Keeping Up

With too little time and too much info to process, we create ways to filter the input. When it comes to the newspaper, some read headlines, some check out only certain sections. I do not like the feel of newsprint, or the dirty fingertips it leaves me with. I also don’t like the size of the page, although I do remember how my grandfather taught me to fold the paper in vertical quarters and then in horizontal half, making it possible to handle and turn pages without creating a total mess. My solution is to peruse The New York Times online, top three headlines in Top Stories, National, and Business, plus all headlines in Arts.

Today a headline caught my eye Violinist With an Air of Vulnerability — I clicked and at the top was a photo with this caption: “Christian Tetzlaff’s playing emphasizes subtlety over pyrotechnics and volume.” Christian who? If I had been paying attention to the classical music world, I might have known that Christian Tetzlaff was named “Instrumentalist of the Year” by Musical America in 2005, and is “internationally recognized as one of the most important violinists of his generation”

I never heard of him, but DevraDoWrite followers will correctly assume that the photo caption (specifically the words “subtlety over pyrotechnics and volume”) was more than enough to intrigue me.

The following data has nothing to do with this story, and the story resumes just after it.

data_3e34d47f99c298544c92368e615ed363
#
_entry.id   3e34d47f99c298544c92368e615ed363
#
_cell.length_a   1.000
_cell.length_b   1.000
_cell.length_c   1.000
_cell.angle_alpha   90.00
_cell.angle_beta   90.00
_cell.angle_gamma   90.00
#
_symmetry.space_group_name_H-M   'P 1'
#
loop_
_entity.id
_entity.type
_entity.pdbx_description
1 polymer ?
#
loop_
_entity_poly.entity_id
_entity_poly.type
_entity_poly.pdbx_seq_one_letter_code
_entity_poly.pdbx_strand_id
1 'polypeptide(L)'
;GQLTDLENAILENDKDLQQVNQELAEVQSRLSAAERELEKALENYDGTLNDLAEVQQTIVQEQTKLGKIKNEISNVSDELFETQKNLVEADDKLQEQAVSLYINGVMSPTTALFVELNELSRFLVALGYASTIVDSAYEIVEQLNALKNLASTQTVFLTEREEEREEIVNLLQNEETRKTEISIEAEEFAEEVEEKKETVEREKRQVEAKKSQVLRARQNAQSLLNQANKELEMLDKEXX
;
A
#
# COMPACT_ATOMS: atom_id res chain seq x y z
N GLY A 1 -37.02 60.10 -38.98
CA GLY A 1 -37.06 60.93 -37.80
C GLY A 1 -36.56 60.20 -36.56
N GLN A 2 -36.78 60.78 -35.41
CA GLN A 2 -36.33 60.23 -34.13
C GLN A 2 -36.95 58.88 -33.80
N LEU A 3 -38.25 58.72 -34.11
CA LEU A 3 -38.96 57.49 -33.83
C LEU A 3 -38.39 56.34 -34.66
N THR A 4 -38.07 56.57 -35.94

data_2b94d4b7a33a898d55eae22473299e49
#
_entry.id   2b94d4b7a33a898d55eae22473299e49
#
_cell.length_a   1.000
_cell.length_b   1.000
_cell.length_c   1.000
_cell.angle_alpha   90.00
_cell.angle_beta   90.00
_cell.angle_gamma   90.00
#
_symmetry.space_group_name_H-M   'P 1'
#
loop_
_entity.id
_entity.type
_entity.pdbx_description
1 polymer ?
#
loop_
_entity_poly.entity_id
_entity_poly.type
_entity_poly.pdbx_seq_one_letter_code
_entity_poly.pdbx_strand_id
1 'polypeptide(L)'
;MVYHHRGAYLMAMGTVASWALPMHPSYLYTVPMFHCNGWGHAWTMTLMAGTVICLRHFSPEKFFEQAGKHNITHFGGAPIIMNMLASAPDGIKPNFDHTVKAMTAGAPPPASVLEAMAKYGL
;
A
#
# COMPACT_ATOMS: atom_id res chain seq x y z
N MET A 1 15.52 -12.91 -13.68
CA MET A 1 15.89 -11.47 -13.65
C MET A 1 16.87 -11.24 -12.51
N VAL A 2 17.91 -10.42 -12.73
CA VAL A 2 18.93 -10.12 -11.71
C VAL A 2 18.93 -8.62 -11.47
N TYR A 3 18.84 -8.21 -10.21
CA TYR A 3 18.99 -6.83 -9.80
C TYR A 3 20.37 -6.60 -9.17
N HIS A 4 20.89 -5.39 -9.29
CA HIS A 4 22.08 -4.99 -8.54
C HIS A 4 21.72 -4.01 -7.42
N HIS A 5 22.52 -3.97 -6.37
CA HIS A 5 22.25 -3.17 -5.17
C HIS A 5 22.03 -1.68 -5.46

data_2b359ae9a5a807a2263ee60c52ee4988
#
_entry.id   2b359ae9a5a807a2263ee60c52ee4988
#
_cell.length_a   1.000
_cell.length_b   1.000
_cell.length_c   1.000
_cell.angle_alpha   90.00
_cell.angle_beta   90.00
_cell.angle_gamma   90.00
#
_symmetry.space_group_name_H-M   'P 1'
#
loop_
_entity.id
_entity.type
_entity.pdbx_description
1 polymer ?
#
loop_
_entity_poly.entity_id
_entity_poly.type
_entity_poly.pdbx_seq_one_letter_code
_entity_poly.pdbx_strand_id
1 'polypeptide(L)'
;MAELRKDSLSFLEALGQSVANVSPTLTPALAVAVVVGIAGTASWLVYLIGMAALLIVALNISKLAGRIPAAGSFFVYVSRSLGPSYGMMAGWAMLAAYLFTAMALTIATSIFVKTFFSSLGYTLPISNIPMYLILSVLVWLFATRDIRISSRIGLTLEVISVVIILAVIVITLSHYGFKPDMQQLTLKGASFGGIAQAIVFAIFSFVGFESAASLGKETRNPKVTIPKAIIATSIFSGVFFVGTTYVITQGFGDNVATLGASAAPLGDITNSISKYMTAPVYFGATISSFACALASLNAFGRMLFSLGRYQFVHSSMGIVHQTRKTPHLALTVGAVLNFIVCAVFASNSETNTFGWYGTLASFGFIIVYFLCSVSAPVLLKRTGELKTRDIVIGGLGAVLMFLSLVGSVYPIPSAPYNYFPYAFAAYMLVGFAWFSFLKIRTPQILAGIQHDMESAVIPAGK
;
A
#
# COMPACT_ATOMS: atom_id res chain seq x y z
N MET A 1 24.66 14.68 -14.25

Reading the article was a double surprise discovery – first of a wonderful violinist new to my ears, and second, the writing of Jeremy Eichler, a word artist. Here’s the opening graf:

Christian Tetzlaff’s recital with Lars Vogt here in October could have been just another pleasant night of violin and piano at the Kimmel Center. But when Mr. Tetzlaff eased into the autumnal first movement of Brahms’s G major Sonata, the hall shrunk by half. Building up from a stage whisper, he spun one long sinuous line after another, perfectly distilling the wistfulness at the heart of this music, its careful blending of honey and rue.

With the first sentence arousing a nibble of curiosity (if it wasn’t just another pleasant night, what was it?), the second sentence drawing me in (what does he mean by “the hall shrunk by half?), by the end of the third sentence I was hooked by Eichler’s own sinuous line of carefully blended words. Here’s one more taste of Eichler’s homage to Tetzlaff:

… his playing possesses qualities that are rarer and more radical: a poignant sense of inner life and emotional authenticity, a technique of exquisite subtlety and an interpretive freedom that is grounded in the score yet at the same time wildly imaginative. He may not have the stomach or the swagger to become a high-wattage star in today’s image-conscious classical music world, but his playing is a bracing example of substance over packaging, and a humble reminder of the richness that a simple unadorned recital can still deliver.

Clearly Tetzlaff deserves a listen, and my reading list will include Eichler’s articles from now on.